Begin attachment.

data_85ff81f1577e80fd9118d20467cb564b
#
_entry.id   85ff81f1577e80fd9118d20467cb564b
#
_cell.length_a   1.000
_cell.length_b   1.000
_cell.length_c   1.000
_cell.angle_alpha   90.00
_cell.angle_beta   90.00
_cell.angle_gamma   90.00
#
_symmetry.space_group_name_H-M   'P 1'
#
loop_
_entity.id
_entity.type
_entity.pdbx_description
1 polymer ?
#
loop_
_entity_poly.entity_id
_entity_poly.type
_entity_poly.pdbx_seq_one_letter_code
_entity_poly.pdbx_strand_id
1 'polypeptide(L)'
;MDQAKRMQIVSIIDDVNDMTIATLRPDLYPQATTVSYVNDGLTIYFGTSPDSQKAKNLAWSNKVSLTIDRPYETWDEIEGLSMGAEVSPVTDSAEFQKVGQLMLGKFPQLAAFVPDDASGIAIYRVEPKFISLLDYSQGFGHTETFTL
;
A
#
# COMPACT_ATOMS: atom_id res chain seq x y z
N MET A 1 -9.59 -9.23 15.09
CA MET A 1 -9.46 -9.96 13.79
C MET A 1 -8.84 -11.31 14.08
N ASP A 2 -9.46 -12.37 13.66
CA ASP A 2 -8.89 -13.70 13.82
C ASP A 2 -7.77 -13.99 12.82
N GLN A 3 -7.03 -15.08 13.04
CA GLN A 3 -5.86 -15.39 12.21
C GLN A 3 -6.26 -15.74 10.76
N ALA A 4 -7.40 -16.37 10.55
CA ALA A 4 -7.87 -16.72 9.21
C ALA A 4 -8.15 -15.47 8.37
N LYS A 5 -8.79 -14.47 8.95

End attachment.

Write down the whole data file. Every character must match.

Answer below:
data_85ff81f1577e80fd9118d20467cb564b
#
_entry.id   85ff81f1577e80fd9118d20467cb564b
#
_cell.length_a   1.000
_cell.length_b   1.000
_cell.length_c   1.000
_cell.angle_alpha   90.00
_cell.angle_beta   90.00
_cell.angle_gamma   90.00
#
_symmetry.space_group_name_H-M   'P 1'
#
loop_
_entity.id
_entity.type
_entity.pdbx_description
1 polymer ?
#
loop_
_entity_poly.entity_id
_entity_poly.type
_entity_poly.pdbx_seq_one_letter_code
_entity_poly.pdbx_strand_id
1 'polypeptide(L)'
;MDQAKRMQIVSIIDDVNDMTIATLRPDLYPQATTVSYVNDGLTIYFGTSPDSQKAKNLAWSNKVSLTIDRPYETWDEIEGLSMGAEVSPVTDSAEFQKVGQLMLGKFPQLAAFVPDDASGIAIYRVEPKFISLLDYSQGFGHTETFTL
;
A
#
# COMPACT_ATOMS: atom_id res chain seq x y z
N MET A 1 -9.59 -9.23 15.09
CA MET A 1 -9.46 -9.96 13.79
C MET A 1 -8.84 -11.31 14.08
N ASP A 2 -9.46 -12.37 13.66
CA ASP A 2 -8.89 -13.70 13.82
C ASP A 2 -7.77 -13.99 12.82
N GLN A 3 -7.03 -15.08 13.04
CA GLN A 3 -5.86 -15.39 12.21
C GLN A 3 -6.26 -15.74 10.76
N ALA A 4 -7.40 -16.37 10.55
CA ALA A 4 -7.87 -16.72 9.21
C ALA A 4 -8.15 -15.47 8.37
N LYS A 5 -8.79 -14.47 8.95